By CCN.com: Google was only the beginning of Chinese multinational tech giant Huawei’s woes. The odds are increasingly stacked against the popular smartphone maker now that it is losing business with one of its biggest partners: British chip designer Arm Holdings. According to a BBC report , the chip company distributed an internal memo saying that as a result of “U.S. origin technology,” it is no longer working with Huawei.
Following news that the telecommunications giant would be “blacklisted” along with other China-based companies by the Trump administration, Huawei has lost its connections with multiple suppliers and tech partners across multiple continents. Its mobile phones, for example, were banned from integrating Android updates and hosting YouTube, Gmail and other Google Play apps after the internet giant stepped away from all business with Huawei .
Huawei has been placed on a list of potential ventures that could “undermine U.S. national security.” The risks the Trump administration associates with Huawei have caused many U.S. and UK-based businesses to sever their ties with the company.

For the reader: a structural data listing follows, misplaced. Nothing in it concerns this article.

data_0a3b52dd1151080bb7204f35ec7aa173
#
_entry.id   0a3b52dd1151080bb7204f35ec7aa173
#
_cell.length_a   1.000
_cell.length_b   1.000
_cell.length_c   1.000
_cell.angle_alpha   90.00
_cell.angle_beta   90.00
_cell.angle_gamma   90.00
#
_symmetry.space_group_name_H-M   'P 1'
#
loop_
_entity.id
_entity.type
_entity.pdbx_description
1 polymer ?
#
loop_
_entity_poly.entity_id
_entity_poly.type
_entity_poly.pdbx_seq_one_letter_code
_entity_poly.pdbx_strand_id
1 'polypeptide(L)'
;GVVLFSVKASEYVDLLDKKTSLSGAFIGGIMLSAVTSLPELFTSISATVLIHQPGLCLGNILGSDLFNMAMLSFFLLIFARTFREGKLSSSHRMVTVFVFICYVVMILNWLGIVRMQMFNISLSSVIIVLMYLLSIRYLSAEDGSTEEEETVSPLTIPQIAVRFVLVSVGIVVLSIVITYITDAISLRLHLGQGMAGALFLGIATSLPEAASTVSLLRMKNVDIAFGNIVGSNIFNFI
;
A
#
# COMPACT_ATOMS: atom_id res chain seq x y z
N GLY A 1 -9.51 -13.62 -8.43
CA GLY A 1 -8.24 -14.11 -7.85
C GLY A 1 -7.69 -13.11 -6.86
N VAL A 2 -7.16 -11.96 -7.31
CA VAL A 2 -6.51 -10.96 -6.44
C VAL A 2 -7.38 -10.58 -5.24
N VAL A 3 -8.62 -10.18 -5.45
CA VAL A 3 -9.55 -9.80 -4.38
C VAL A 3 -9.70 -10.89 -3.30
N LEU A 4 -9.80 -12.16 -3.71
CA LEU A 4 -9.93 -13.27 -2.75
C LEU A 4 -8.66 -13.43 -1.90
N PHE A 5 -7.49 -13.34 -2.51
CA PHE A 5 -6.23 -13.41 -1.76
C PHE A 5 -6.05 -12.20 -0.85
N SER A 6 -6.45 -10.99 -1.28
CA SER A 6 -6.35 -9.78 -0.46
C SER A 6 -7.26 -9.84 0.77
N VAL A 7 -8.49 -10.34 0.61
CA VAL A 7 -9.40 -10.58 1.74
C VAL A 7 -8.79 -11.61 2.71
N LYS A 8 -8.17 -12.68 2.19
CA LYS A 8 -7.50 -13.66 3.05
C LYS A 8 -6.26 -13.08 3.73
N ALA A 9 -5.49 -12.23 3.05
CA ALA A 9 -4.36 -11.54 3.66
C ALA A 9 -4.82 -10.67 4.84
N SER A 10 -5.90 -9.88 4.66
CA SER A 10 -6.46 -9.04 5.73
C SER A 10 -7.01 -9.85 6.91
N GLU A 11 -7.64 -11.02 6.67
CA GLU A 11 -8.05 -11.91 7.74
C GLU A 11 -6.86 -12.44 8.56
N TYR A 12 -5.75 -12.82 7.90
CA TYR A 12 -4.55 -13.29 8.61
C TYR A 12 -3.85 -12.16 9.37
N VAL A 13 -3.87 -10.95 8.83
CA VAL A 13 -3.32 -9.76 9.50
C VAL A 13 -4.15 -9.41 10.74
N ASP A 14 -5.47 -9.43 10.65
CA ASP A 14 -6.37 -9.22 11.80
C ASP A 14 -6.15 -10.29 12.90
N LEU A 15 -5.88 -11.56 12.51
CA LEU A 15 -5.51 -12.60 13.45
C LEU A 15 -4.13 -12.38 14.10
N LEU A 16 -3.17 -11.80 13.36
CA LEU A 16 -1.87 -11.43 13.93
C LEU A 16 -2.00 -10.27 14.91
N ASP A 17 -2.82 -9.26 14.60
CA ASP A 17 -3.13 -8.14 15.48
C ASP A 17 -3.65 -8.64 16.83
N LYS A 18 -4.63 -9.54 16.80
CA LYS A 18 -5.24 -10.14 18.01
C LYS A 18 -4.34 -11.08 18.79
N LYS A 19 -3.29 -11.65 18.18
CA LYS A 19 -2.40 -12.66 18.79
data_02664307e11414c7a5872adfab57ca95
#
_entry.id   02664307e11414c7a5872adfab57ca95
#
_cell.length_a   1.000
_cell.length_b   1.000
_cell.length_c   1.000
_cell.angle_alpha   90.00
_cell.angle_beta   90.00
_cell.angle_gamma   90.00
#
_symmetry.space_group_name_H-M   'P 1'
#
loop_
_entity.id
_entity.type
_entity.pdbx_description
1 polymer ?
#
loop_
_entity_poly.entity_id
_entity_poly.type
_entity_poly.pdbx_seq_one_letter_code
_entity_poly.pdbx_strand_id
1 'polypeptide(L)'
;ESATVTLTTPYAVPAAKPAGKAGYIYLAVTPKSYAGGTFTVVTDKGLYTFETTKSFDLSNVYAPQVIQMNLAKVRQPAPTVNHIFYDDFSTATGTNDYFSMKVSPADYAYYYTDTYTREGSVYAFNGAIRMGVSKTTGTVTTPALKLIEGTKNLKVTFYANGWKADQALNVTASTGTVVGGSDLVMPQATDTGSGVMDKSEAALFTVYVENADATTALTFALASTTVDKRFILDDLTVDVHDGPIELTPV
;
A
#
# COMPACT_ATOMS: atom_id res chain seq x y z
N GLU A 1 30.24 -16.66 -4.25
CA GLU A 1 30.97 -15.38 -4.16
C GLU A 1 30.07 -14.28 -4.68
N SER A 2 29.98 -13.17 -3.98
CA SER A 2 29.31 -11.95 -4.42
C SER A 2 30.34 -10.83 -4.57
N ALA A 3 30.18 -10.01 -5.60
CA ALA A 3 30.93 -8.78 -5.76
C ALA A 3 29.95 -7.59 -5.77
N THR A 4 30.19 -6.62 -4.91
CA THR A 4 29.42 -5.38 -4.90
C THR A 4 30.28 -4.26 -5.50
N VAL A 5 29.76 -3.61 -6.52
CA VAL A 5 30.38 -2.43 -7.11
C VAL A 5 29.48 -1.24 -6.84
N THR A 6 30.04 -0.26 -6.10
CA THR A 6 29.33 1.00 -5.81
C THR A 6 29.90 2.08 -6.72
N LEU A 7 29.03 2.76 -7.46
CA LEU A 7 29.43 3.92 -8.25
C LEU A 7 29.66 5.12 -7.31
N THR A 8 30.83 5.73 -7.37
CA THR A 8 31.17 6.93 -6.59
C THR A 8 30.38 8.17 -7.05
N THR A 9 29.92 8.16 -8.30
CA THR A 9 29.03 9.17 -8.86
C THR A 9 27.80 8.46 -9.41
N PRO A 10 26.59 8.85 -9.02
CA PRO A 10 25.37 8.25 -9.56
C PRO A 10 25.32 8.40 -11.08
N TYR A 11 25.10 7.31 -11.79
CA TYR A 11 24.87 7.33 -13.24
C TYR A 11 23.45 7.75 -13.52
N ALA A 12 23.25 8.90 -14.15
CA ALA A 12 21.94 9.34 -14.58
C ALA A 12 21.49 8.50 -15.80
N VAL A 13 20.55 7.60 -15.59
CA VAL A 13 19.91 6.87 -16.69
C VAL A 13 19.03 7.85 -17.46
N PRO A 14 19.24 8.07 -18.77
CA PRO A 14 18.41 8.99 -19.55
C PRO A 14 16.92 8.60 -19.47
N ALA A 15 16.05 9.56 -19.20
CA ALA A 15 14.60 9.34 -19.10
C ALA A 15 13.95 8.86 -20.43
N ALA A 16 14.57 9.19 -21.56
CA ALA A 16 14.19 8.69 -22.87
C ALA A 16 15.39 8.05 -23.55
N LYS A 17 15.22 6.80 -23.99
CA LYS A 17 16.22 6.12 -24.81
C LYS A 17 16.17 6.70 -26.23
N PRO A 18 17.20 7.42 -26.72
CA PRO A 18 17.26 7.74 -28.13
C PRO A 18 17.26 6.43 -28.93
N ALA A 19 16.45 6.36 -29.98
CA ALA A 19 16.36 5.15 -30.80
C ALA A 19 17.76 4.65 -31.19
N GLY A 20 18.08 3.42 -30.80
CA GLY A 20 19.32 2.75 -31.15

A Wired report suggests that Huawei could ultimately survive without support from Google. But its Plan B involving Arm as a personal soldier against America-based restrictions is null and void. The open-source version of Android was designed and built with Arm chips in mind, which suggests that without Arm by its side, Huawei would need to build its own chips from scratch. This is a process that requires many years to accomplish and would likely place the company’s smartphones and handheld devices at a serious standstill.
Huawei has a chance of remaining unaffected if the ban doesn’t hold up or a waiver is granted allowing the relationship to continue temporarily. A 90-day waiver came through for Google, which allows Huawei to retain its ties to the company for a full three months before the ban officially kicks in, and the same could occur with Arm as well. Unfortunately, nothing comes with a written guarantee.
At first, the biggest change we’ll likely witness is the dragging of cell phone sales. In the long run, however, the Chinese smartphone maker is likely to shift its attention to other (potentially local) suppliers.
451 Research Chief Analyst Eric Hanselman is cited in Wired as saying all of Huawei’s options will be “painful.” He believes the only way for the company to survive is to completely revamp its core, which it certainly won’t be able to do overnight.